2. Ad van der Meer says:

    Comparing NUMMI with the Tesla factory is nonsense. Tesla ripped out most of the equipment and replaced it with state of the art machinery and robots. They are also still adding structures to the complex.
    I am not saying he can pull off 3.7 million cars per year, but using NUMMI as a starting point can not result in a good analysis.

    1. RunningonSouler says:

      Yes, production of 500,000 per year at the Fremont facility seems quite feasible. In addition to the points you made about the modernization of the factory, which came close to 500,000 even in its original set-up, Tesla will be building the battery packs and the power trains at the Nevada Gigafactory, and the remainder of the production process, for electric vehicles, is far less complex than the ICE cars that GM and Toyota made previously (fewer compoents).

      So I don’t understand what Musk was talking about regarding the speed of the production line (x10), but you don’t have to believe that to believe that Tesla can produce 500,000 EVs at Fremont, assisted by the Gigafactory.

      In addition, Musk has already said that the Model Y, which could get Tesla’s combined production into the low millions, will require another factory. So I don’t understand what point this article thinks it is trying to make about the overall feasibility of Tesla’s production plans.

    2. Alonso Perez says:

      It can, for many reasons. Think throughput. Just the logistics of parts and materials coming in and cars going out. Trains come in and must be processed at the rail yard, and other stuff is shipped in by truck. This takes space and time. 10,000 cars per week is at least 20,000 tons of materials and parts per week, without including factory consumables.

      1. Pushmi-Pullyu says:

        Right, that is most definitely another bottleneck which would likely prevent the Fremont plant from reaching 10x its original optimal production capacity. The sheer volume of parts which would have to be shipped into the plant every day, and distributed to the appropriate holding bins and/or the various assembly stations, would be staggering. There are only so many loading docks, and they can only unload trucks and move things in at a certain rate of speed, even if they have tractor-trailer rigs waiting in line at loading docks working 24/7.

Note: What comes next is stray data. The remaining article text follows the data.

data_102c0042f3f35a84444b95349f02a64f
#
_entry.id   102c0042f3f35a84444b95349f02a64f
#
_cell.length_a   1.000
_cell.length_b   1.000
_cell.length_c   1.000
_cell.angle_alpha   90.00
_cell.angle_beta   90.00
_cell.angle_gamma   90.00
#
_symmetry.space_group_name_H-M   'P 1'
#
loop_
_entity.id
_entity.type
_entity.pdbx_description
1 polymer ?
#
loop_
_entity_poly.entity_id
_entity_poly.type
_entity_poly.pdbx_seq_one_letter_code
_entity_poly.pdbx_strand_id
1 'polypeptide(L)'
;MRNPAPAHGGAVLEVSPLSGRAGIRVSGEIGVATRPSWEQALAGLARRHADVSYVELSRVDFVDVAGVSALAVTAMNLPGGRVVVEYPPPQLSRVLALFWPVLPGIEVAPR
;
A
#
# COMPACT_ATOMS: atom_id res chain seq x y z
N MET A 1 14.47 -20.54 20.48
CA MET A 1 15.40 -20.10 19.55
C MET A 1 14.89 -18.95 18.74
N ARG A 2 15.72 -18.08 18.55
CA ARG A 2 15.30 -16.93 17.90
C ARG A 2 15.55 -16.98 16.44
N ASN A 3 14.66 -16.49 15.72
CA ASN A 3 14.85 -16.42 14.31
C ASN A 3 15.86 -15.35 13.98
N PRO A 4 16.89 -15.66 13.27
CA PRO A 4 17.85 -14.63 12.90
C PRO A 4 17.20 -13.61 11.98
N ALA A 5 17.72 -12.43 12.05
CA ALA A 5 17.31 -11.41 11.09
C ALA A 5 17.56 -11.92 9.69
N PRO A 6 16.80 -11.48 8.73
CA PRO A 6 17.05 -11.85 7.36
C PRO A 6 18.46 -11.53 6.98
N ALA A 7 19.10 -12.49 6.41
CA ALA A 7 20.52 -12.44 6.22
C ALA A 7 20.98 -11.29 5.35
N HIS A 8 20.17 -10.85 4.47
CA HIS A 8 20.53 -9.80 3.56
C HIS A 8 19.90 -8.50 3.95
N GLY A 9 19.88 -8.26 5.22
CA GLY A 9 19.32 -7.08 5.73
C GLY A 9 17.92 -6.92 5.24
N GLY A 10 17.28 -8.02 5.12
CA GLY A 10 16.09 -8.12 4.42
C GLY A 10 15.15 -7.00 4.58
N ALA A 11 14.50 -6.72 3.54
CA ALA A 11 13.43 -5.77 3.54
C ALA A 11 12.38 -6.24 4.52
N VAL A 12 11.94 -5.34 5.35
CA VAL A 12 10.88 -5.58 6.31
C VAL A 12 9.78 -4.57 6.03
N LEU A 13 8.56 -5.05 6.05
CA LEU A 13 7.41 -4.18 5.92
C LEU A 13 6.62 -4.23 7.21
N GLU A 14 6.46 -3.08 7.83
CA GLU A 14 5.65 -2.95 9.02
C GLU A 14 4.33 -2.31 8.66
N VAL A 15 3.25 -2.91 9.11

Building more loading docks means less room for other things inside the plant. Tesla can’t just keep cramming more and more things into the same space, no matter what Elon’s basic physics equations say.

  3. Warren says:

    In the short run, it doesn’t matter if he can produce 500K a year. What matters is can he keep his reservation holders happy? After that is met, will demand be there for anything like 500K? If there is, he won’t be able to see over the pile of investor money to tell. 🙂

  4. Anti-Lord Kelvin says:

    Steven, when you wrote this:”Tesla has delivered ~23,000 vehicles thus far this year. The automaker delivered ~47,000 over the course of 2016″, you should specify that are figures for US deliveries alone, because, so far, Tesla delivered more than 76k cars last year, and 47k up to June 30th.

    1. Jay Cole says:

      ALK,

      Yes that is mixed up, should be 23,000 in the US, 47,000 for first half of this year 2017. Will grab that now, thanks for pointing it out!

  5. Bul_gar says:

    This year 100-120k. I don’t expext Tesla to make more than 400k in 2018. Of course I want them to produce 700k in 2018 but…

  6. Dan says:

    Once tax credits are gone for Tesla per the current rules, demand for M3 in US will drop a lot. China may be the biggest market ultimately but Tesla will have to (at least) assemble there.

  7. John Ray says:

    Thanks for the article and bringing a much needed dose of reality to the situation.

  8. Mike says:

    Battery packs and motors are made at the Giga factory. I don’t know how much drivetrain assembly went on at the factory in the Toyota days, but M3 is probably more just bolting the subassemblies together. I would guess it is easier to make an EV than an ICE. Skateboard design and no plumber’s nightmare for emissions, fluids, transmission… Add in 10 years of advances in robotic assembly and I can’t image why Tesla can’t get to 500-750,000 a year.